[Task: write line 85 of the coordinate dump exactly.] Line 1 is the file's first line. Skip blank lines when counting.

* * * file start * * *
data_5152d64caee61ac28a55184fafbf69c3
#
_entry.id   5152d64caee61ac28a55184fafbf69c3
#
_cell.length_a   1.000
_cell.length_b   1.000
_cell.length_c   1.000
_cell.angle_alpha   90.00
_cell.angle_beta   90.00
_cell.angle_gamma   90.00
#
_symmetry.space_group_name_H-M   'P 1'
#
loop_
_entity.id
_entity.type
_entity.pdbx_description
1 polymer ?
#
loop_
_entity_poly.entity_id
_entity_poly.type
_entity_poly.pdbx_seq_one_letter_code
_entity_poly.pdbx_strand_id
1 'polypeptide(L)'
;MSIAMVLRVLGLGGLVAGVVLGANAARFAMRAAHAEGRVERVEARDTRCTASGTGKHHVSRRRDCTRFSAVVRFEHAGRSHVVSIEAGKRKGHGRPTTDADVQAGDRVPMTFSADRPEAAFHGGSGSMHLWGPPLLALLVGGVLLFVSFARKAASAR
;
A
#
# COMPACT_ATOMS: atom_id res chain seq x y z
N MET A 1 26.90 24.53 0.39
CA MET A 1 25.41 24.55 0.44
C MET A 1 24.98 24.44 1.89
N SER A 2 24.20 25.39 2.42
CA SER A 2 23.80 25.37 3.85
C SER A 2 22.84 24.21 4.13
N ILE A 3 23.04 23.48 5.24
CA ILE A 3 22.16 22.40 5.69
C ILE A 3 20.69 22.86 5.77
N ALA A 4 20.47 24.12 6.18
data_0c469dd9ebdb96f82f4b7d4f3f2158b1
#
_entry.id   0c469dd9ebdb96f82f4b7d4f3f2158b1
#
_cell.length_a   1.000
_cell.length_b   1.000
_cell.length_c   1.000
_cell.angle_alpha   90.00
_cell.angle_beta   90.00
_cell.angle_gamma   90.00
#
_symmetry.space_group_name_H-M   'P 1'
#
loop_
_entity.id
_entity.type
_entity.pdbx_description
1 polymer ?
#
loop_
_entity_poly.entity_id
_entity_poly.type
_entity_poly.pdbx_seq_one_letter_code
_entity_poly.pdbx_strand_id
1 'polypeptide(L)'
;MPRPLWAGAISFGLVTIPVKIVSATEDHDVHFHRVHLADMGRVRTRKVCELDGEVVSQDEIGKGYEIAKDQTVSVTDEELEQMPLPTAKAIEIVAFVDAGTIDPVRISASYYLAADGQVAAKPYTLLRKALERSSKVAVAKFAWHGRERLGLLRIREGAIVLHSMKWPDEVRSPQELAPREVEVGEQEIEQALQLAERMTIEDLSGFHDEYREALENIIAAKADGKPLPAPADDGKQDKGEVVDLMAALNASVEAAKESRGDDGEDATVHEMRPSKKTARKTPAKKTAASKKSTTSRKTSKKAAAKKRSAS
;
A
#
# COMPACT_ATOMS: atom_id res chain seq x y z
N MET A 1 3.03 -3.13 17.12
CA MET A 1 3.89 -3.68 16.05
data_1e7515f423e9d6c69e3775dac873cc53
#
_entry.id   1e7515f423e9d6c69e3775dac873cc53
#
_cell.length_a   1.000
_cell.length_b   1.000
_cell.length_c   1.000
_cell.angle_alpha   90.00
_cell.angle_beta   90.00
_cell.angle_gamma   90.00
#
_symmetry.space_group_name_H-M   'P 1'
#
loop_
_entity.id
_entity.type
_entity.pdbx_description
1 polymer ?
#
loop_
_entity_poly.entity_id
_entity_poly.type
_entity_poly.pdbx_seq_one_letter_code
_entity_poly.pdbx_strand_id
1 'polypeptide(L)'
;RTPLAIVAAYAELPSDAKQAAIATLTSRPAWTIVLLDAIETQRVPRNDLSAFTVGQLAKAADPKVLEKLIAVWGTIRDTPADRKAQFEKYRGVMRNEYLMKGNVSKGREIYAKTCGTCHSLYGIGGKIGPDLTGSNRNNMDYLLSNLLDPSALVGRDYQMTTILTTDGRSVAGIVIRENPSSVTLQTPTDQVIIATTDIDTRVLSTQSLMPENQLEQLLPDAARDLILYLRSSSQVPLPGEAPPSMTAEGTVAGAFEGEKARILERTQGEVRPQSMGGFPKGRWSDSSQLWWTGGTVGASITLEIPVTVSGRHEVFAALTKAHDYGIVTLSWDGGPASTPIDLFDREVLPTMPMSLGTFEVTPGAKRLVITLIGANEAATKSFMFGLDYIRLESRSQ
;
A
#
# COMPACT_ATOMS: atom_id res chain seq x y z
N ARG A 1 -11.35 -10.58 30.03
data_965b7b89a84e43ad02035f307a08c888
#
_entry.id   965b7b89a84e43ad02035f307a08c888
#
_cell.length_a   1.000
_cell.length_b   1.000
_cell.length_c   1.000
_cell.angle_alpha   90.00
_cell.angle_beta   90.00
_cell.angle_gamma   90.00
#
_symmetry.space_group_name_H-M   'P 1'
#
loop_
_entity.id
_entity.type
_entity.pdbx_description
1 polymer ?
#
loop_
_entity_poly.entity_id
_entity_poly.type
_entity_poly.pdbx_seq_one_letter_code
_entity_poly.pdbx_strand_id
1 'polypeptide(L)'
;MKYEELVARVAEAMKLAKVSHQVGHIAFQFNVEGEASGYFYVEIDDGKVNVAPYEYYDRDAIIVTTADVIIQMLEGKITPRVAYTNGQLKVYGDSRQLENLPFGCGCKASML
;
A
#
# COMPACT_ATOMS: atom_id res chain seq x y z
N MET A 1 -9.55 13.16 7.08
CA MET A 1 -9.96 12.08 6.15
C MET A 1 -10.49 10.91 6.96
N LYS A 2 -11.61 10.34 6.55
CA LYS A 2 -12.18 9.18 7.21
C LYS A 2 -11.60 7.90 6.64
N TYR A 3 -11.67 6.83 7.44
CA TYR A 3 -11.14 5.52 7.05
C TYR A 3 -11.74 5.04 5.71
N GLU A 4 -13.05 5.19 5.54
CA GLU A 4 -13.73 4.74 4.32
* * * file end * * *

#